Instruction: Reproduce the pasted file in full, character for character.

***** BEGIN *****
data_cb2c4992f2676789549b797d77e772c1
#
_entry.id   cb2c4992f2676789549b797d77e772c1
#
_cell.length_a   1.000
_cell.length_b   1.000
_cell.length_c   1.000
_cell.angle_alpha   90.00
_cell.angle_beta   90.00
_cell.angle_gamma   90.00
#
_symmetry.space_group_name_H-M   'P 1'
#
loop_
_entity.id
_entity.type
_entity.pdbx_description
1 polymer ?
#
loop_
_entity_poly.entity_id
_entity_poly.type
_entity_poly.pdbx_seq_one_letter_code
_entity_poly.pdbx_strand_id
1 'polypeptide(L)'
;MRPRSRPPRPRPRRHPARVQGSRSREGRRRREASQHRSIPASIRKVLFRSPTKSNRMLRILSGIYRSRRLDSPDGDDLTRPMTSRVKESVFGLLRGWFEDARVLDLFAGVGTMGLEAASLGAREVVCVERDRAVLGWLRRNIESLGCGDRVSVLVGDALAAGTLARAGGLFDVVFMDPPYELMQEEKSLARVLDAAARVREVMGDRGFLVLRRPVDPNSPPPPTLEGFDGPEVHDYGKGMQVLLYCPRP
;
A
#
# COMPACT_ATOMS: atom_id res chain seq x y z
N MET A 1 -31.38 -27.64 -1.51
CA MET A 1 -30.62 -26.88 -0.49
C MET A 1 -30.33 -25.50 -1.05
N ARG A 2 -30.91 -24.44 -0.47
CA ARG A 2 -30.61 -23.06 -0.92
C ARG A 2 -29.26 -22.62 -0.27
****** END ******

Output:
data_cb2c4992f2676789549b797d77e772c1
#
_entry.id   cb2c4992f2676789549b797d77e772c1
#
_cell.length_a   1.000
_cell.length_b   1.000
_cell.length_c   1.000
_cell.angle_alpha   90.00
_cell.angle_beta   90.00
_cell.angle_gamma   90.00
#
_symmetry.space_group_name_H-M   'P 1'
#
loop_
_entity.id
_entity.type
_entity.pdbx_description
1 polymer ?
#
loop_
_entity_poly.entity_id
_entity_poly.type
_entity_poly.pdbx_seq_one_letter_code
_entity_poly.pdbx_strand_id
1 'polypeptide(L)'
;MRPRSRPPRPRPRRHPARVQGSRSREGRRRREASQHRSIPASIRKVLFRSPTKSNRMLRILSGIYRSRRLDSPDGDDLTRPMTSRVKESVFGLLRGWFEDARVLDLFAGVGTMGLEAASLGAREVVCVERDRAVLGWLRRNIESLGCGDRVSVLVGDALAAGTLARAGGLFDVVFMDPPYELMQEEKSLARVLDAAARVREVMGDRGFLVLRRPVDPNSPPPPTLEGFDGPEVHDYGKGMQVLLYCPRP
;
A
#
# COMPACT_ATOMS: atom_id res chain seq x y z
N MET A 1 -31.38 -27.64 -1.51
CA MET A 1 -30.62 -26.88 -0.49
C MET A 1 -30.33 -25.50 -1.05
N ARG A 2 -30.91 -24.44 -0.47
CA ARG A 2 -30.61 -23.06 -0.92
C ARG A 2 -29.26 -22.62 -0.27